Why LeBron James Should Join The Jazz


The Utah Jazz are the biggest dark horse on the free agent market this summer, and it needs to be said.

We’re forgetting that the pull of a guy like Donovan Mitchell is something not many other teams can offer, and joining forces in Utah would also be a not-so-crazy move to consider for more players than just LeBron James. However, since the best basketball player in the world is the top one available on July 1st, it wouldn’t hurt at all for the Utah Jazz to shoot their shot.

Other teams that have thrown their hat in the ring for LeBron James include the Lakers, Clippers, Celtics, Spurs, Warriors, and Heat, to name a few. Given that Kawhi Leonard is all but on his way out via trade before the start of next season, we are extremely close to being able to fully take the Spurs off of the list. Then, looking at a team like Golden State, it’s somewhere he’d only go if chasing the six ring stigma that people argue Michael Jordan has over him is what is most important to him at this point in his career.

James has spoken out regarding what will be a major deciding factor in this decision, and he make it clear that it comes down to what’s best for his family.

With the Warriors and Spurs not as likely, the next team to take down would be Miami. A reunion with Dwyane Wade would be nostalgic for us all, but that’s not a realistic option when it comes to being a contender in the Eastern Conference and it’s also somewhere he’s already been. This time around, there’s a feeling about the situation that he’s ready for something brand new while he’s still got some basketball left in him.

For LeBron James to go to Boston, they’d have to be an even better team than they are now and even at that point a lot of bad blood would have to be brought off the boil. He has history against Boston no matter what team he’s been on in his career, and joining forces with the likes of the Celtics isn’t something that suits what he probably wants right now.

Plus, Boston’s focus is on their young talent anyway and it would seem that they’re just putting themselves into the conversation because of the fact that they are one of the historic franchises in the league.

Not to be rude, but I don’t think I really need to explain why he shouldn’t go to the Clippers, especially if you had the Lakers as an alternative. Neither Los Angeles team will be the best move for him either though because if he joins the Lakers not only is he putting an immense amount of pressure on himself to perform at a championship level, but even with other superstars like Paul George and Kawhi Leonard likely headed that way, he’ll still be the one to carry the weight of the whole team if things fall apart.

Leonard distancing himself from San Antonio as suddenly and sharply as he did should be concerning if he ever gets even the smallest sign of an injury, and let’s not forget that Paul George completely disappeared in clutch moments of the first round last season when the Thunder needed him. Add to that the fact that either Lonzo Ball is going to be traded in the process and there will be a circus because of LaVar Ball or Lonzo Ball will still be on the team and LeBron James will have LaVar Ball in both of his ears for the last few seasons of his career.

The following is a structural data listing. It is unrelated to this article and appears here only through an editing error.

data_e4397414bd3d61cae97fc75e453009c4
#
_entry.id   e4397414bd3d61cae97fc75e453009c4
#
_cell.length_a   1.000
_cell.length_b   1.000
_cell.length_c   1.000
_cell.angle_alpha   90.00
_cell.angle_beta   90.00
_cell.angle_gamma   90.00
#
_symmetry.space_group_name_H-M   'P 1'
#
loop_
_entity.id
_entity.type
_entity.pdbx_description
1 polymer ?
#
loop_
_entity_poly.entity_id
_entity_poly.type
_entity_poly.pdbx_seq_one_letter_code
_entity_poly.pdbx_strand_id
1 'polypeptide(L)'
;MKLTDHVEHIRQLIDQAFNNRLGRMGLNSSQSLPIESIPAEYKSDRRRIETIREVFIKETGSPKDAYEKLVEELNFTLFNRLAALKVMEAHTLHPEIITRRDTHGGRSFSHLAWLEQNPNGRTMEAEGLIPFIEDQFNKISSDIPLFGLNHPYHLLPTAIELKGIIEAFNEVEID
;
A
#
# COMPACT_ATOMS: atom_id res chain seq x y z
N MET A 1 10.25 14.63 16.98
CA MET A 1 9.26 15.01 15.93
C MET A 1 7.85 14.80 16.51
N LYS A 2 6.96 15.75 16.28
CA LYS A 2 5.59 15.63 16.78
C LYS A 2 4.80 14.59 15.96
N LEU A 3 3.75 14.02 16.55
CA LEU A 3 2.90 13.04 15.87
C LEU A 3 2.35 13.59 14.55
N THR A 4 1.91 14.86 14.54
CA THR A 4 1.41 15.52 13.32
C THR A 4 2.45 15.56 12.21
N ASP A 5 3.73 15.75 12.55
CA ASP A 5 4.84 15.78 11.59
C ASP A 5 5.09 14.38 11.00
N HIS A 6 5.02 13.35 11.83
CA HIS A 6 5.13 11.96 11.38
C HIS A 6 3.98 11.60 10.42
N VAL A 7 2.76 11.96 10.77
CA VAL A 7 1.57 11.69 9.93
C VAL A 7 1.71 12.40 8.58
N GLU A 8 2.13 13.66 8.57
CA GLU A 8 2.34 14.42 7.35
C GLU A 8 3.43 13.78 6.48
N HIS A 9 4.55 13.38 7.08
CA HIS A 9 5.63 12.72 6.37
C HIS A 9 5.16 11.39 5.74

Yeah, right.

Now that those teams are out of the way, let’s take a quick look at Utah, as that was the whole point of writing this. Donovan Mitchell was the steal of last summer’s draft coming from Louisville, and he’s set a tone in Salt Lake City that few rookies in NBA history probably could’ve ever done. The Jazz were projected to be absolute garbage, and for a good chunk of the early part of the season, that was the case.

However, just a loss away from being ten games below .500, Mitchell and the Jazz found new life en route to a playoff berth in which they eliminated a three-superstar Oklahoma City team with the reigning league MVP and then got the short straw by having to play against the Houston Rockets in round two which was simply a bad match up.

Being eliminated in the second round of the playoffs doesn’t take away from the kind of team that they are heading into this year, though. They are still ranked as the fifth best team in the league and also have much more than just young gun sensation Donovan Mitchell.

They’ve got balance. That’s something you could argue LeBron has never had in his career.

Either it’s been his team was too good or too bad and he would either have to fill in the gaps too often or not press hard enough with an immesne amount of talent around him. Should he go to Utah, he’ll also have the best big man, defensively speaking, in the league via Rudy Gobert and arguably the best coach from last season in Quin Snyder.

If you’ve got the best young player in the game, the best coach, and the best defensive presence, trying to argue that the market in Utah is too small for someone like James is ridiculous. To add to that, even, Salt Lake City was the setting for some of the most iconic moments in Michael Jordan’s career.

With all else considered, is this really a question we should be asking?

About Keith Rivas

Keith is based In Salt Lake City and covers the Jazz for TLSM. Follow him on Twitter @mrkeithrivas for all things Utah Jazz.

Recommended for you

Powered by themekiller.com